But in truth, "peperoncini" (chili peppers) and "peperoni" (bell peppers) are still both peppers (capsicum), so the confusion for foreigners is understandable. The difference is just that the first one is spicy, the second one is almost sweet. With dried and minced "peperoncini" you made the powder (not paprika, although it's similar) that is put inside the spicy sausages that in Italy are called "salamino piccante", so arguably that is the origin of the name "pepperoni" given by the italian-americans to the sausage made by the latters. -- (talk) 01:03, 25 March 2011 (UTC)
I added an another image. This time from it:peperone. I hope it is the correct one. Please confirm. --Easyas12c 20:53, 30 January 2007 (UTC)

Removed Image[edit]

Removed image as it was causing the following error message:

Error creating thumbnail: convert: unable to open image `/mnt/upload3/wikipedia/en/2/2a/Pepperoni.jpg': No such file or directory. convert: missing an image filename `/mnt/upload3/wikipedia/en/thumb/2/2a/Pepperoni.jpg/250px-Pepperoni.jpg'.

--Fluppy 20:25, 19 April 2006 (UTC)

Got it working again... --Fluppy 20:27, 19 April 2006 (UTC)

This is not a user caused issue, it was a database replication issue with Wikipedia servers. --larsinio (poke)(prod) 21:05, 19 April 2006 (UTC)

  • omg*

Pepperoni is a spicy Italian-American variety of dry salami made of squirels and chipmunks

WTF??? Can someone fix this... 15:59, 1 February 2007 (UTC)

why cant you? 23:51, 14 April 2007 (UTC)

Pizza section[edit]

Why is there a section called Pizza which discusses the etymology of the word Pepperoni? The section doesn't even mention pizza. I propose that we change the name of this section. JTConroy88 (talk) 09:25, 29 December 2007 (UTC)

I agree. A picture of burnt pepperoni on a pizza is ridiculous for the only representation of a pepperoni. Could we at least remove the pizza picture a show a log of pepperoni or sliced? —Preceding unsigned comment added by (talk) 00:38, 17 May 2011 (UTC)

WikiProject Food and drink Tagging[edit]

This article talk page was automatically added with {{WikiProject Food and drink}} banner as it falls under Category:Food or one of its subcategories. If you find this addition an error, Kindly undo the changes and update the inappropriate categories if needed. The bot was instructed to tagg these articles upon consenus from WikiProject Food and drink. You can find the related request for tagging here . Maximum and carefull attention was done to avoid any wrongly tagging any categories , but mistakes may happen... If you have concerns , please inform on the project talk page -- TinucherianBot (talk) 17:05, 3 July 2008 (UTC)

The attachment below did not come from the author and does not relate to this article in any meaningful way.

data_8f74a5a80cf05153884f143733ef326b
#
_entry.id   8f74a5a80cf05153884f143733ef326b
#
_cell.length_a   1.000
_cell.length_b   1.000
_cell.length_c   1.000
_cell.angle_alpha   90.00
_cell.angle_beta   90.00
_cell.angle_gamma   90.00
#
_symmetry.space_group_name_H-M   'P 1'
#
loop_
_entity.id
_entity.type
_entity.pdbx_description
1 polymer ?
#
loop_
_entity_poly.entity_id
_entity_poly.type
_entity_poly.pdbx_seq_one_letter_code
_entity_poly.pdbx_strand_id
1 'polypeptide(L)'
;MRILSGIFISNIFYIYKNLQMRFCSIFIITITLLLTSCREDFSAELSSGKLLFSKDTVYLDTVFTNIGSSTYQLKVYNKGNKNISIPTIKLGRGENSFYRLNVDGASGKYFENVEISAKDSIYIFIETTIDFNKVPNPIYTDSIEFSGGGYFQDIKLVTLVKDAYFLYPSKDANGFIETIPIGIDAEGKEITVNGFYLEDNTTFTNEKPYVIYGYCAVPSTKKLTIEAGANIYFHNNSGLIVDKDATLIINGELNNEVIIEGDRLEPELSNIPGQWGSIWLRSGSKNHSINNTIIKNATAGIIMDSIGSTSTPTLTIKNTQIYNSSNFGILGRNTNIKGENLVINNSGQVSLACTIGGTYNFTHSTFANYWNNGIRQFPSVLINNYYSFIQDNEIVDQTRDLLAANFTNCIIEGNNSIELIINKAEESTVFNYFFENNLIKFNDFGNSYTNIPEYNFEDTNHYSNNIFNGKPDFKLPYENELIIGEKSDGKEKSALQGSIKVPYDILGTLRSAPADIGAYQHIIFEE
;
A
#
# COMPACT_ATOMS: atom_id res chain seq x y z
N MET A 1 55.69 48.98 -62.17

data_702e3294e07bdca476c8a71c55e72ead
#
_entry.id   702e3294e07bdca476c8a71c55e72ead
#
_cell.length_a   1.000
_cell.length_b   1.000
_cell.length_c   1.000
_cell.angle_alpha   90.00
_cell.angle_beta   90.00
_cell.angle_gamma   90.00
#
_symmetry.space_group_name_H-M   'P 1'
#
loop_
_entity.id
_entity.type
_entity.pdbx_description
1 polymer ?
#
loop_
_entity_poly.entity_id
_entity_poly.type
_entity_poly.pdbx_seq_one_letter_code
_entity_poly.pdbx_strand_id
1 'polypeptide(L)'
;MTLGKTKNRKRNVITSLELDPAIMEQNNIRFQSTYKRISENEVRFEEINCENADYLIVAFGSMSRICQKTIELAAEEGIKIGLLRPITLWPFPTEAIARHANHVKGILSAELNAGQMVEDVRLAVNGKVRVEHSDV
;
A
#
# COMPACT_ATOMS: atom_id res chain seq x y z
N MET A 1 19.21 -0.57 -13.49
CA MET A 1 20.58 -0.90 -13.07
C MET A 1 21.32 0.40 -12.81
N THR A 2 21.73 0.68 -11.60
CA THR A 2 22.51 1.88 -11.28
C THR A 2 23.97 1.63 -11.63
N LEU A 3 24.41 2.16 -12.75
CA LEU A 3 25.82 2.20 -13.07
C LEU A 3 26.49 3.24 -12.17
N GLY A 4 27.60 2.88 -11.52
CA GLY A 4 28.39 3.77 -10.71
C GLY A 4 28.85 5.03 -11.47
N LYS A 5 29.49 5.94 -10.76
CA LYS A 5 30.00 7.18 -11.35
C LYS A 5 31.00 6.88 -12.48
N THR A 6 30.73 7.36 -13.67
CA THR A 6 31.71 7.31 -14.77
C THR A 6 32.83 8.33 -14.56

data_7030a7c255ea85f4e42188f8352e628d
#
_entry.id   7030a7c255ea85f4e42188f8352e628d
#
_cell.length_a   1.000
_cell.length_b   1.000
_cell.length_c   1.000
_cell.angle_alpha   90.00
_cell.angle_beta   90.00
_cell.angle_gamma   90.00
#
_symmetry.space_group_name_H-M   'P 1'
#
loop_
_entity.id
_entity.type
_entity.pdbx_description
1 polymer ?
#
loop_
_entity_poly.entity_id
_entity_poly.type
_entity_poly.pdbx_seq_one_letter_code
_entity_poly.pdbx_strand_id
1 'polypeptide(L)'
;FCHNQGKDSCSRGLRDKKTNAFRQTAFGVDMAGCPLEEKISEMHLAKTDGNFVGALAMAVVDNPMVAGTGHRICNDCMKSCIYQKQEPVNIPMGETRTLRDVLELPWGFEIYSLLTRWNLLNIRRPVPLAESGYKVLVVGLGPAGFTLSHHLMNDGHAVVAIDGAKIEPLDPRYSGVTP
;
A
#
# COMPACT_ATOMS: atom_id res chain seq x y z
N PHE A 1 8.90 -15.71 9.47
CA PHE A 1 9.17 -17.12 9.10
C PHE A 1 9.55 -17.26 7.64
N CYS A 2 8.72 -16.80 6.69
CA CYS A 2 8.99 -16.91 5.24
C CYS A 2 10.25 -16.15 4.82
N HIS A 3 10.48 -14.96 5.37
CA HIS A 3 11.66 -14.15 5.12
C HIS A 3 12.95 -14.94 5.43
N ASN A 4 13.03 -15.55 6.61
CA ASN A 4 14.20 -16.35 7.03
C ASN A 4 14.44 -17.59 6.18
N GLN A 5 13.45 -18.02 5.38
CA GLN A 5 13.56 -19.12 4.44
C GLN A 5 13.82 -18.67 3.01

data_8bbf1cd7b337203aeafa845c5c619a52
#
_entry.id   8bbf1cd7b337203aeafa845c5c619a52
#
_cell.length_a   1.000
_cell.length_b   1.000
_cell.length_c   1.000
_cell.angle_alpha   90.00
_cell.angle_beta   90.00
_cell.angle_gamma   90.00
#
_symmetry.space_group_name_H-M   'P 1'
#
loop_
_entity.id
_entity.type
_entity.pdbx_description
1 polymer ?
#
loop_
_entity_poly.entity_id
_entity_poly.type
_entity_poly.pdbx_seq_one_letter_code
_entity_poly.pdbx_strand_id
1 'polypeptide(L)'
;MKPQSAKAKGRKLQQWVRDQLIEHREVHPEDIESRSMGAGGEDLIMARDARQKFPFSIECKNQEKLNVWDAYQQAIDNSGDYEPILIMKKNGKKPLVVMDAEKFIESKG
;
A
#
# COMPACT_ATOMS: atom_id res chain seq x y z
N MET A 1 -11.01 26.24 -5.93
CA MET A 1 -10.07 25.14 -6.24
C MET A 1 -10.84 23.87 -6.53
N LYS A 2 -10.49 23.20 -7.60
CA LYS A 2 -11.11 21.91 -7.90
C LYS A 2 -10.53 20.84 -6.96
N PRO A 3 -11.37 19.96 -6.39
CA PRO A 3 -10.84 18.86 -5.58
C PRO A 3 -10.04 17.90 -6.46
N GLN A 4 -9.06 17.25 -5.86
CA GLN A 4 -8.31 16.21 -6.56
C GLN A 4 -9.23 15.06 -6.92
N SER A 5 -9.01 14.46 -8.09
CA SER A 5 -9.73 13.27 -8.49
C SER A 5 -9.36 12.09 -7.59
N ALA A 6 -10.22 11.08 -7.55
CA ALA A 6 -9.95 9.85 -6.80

Raw deer,Elephant skin an dog tails?[edit]

Are this really the ingredients,because I dont believe it,it needs to be changed, Or at least say how many elephant skin is in the mix,someone fix this.
2:48,10 february 2008 —Preceding unsigned comment added by Bloodawn5 (talkcontribs)

link with good info[edit]

The NYT has an interesting article on the subject: (talk) 17:54, 2 February 2011 (UTC)

Redirect from Peperoni. 'Not to be confused with Peperoni'.[edit]

That's circular. Can someone with knowledge on the subject fix it? I'm not sure if I should be removing the 'not to be confused with' line or the redirect. -pinkgothic (talk) 19:44, 22 July 2012 (UTC)

Came here to make the same point. This article isn't to be confused with itself? That couldn't be _more_ confusing. What was the rationale behind that deft move? (talk) 23:13, 24 July 2012 (UTC)

Real Italian pizza.[edit]

Is it true that pizzerias in Italy don't use pepperoni? — Preceding unsigned comment added by (talk) 04:35, 22 May 2013 (UTC)

They use salame (salami), peperoni (sweet, big capsicum), peperoncino (chili pepper powder), salame piccante (salami with chili pepper powder) and so on... But pepperoni? As i understand it is just salame piccante, so you can find it in Italy (but of course it tastes better). — Preceding unsigned comment added by (talk) 19:03, 5 July 2014 (UTC)


Is Pepperoni of American origin? There is really no information on its history.Royalcourtier (talk) 22:59, 13 May 2016 (UTC) — Preceding unsigned comment added by (talk) 03:53, 8 July 2017 (UTC)


Does pepperoni refer to the meat or to the vegetable? I've heard people using the word differently. -- (talk) 10:34, 3 September 2017 (UTC)

in English it's a meat. in other languages, who cares, this is en.wikipedia.org00:00, 2 December 2017 (UTC)2601:40C:8100:768:E44C:7361:7ABC:1398 (talk)